Of course, as some will quickly point out, under Art. 9, Section 17(d), the state has a constitutional obligation to pay back a portion of the amount it has drawn from the combined savings over the last decade. But that obligation only relates to a portion of the amount. The state’s most recent Comprehensive Fiscal Report (for FY22) estimates it at only $11.2 billion as of that date. And, most importantly, the Alaska Constitution provides no timeline for the payback. On its current course this generation is already on track to leave the bulk, if not all, of the obligation to the very same future generations that will need available cash instead.

But it’s worse than that. Not only is the cupboard not stocked, as the handover occurs between generations, but it also has a couple of large holes in the bottom that will need attention.

The first relates to the unfunded share of the currently accrued liabilities for the state’s two largest defined benefits programs: the Public Employees Retirement System (PERS) and the Teachers Retirement System (TRS). The following is from a presentation earlier this year by the Department of Administration before the Senate Finance Committee, showing the most recent calculation of the level of unfunded liabilities under the PERS and TRS programs.

The slide shows that, as of the end of FY23, PERS was only 67% funded (actuarial value), with an unfunded liability of $5.56 billion, and while somewhat better off, TRS was still only 77% funded, with an unfunded liability of an additional $1.87 billion.

A second slide included in the presentation analyzes the issue from a different perspective, showing the projected level of additional contributions required to address the state’s share of the unfunded liabilities over the next 15 years.

The chart shows the amounts steadily rising from a combined $182 million annually in FY25 to a combined $380 million annually in FY39 (a compound growth rate of 5.5%, or roughly double the currently anticipated rate of future inflation) at a time when the state’s fiscal clock will be already ticking closer and closer to 2050.

The second hole in the bottom of the cupboard this generation currently is on track to leave for the next deals with deferred maintenance, the estimated cost to restore government-owned property, plant, and equipment to an acceptable condition after maintenance has been delayed.

In presentations to the Senate Finance Committee in early 2023, the Office of Management and Budget (OMB) and the University of Alaska (UA) provided estimates of the amount of the current backlog of deferred maintenance separately for the state as a whole, other than for UA and for UA.

Here was the estimate by OMB for the state as a whole other than for UA:

Here was the estimate provided by UA (the red line represents the amount of the UA backlog, read against the right-hand scale):

Based on those presentations, the total estimated deferred maintenance backlog for the state as a whole as of the end of FY23 appears to be around $2.25 billion.

The combined amount of $9.89 billion in unfunded liabilities plus deferred maintenance might not seem as daunting if the state was also passing on the $17.6 billion in savings it had at its peak or even the $11.2 billion it currently owes to the CBR.

But it’s not. It is passing on the liabilities plus an unsatisfied IOU to the CBR that, on the current track, future generations will have to pay back to themselves.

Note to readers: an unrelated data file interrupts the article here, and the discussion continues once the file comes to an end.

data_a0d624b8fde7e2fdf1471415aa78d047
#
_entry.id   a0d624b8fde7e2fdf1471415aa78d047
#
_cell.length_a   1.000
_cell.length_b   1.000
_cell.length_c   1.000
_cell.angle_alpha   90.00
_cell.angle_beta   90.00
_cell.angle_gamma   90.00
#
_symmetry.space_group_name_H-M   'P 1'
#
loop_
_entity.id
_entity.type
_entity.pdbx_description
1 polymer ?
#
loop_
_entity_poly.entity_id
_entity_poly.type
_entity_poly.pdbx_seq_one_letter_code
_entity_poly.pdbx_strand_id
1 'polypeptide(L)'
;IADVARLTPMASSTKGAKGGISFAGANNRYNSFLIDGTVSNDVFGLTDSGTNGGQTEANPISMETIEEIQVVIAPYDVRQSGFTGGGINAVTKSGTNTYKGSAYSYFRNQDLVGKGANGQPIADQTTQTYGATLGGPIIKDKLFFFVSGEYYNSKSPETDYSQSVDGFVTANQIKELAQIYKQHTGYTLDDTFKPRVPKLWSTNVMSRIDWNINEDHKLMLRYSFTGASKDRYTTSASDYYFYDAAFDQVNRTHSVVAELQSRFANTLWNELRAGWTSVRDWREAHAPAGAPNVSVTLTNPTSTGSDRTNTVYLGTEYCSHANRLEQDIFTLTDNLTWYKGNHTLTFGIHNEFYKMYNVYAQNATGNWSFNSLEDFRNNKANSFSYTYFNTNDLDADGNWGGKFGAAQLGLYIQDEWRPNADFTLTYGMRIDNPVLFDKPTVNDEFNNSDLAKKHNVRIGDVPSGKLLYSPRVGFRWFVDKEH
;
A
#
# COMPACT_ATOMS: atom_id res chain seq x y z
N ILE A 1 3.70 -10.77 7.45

When asked how to prepare Alaska for the coming transition best, some are certain to propose spending even more currently on “infrastructure” and in other areas that they will claim are related. To us, however, that’s just a continuation of the “take the money and run” approach that has gotten the state into its current situation.

Instead, to us, the best way this generation can help those coming after deal with the coming transition is by restoring the fiscal shock absorber that this generation has used so much to make its own life easier over the past decade.

Future generations will know best what they need to do to address the issues that the transition may bring. To us, the last thing they will need is to be hamstrung by additional infrastructure and kit built before those needs become clear. That likely will just generate more deferred maintenance and other expenses that put them farther behind.

Instead, to us, the best way this generation can help future generations prepare for the coming transition is by repaying the CBR and reducing the current fiscal holes of unfunded pension liabilities, deferred maintenance, and any others we may have overlooked.

Just as this generation has realized for itself, future generations will need cash in the bank to help work themselves through the fiscal challenges they are facing ahead.

We have previously discussed how this generation can start repaying the CBR. In future columns, we will discuss alternatives for addressing the other fiscal holes.

Some will resist, wanting to continue to ride the “no tax,” savings, and deferred liabilities-financed spending spree this generation has been on as long as it can last. But now that we can see clearly where this is headed, this generation owes it to future generations to do much better going forward. We should live up to the admonition from Sir Robert Baden-Powell, the founder of the Boy Scouts, to leave this world a little better than we found it, or if not that, at least clean up after ourselves and put it back to where it was before we go.

Brad Keithley is the Managing Director of Alaskans for Sustainable Budgets, a project focused on developing and advocating for economically robust and durable state fiscal policies. You can follow the work of the project on its website, at @AK4SB on Twitter, on its Facebook page or by subscribing to its weekly podcast on Substack.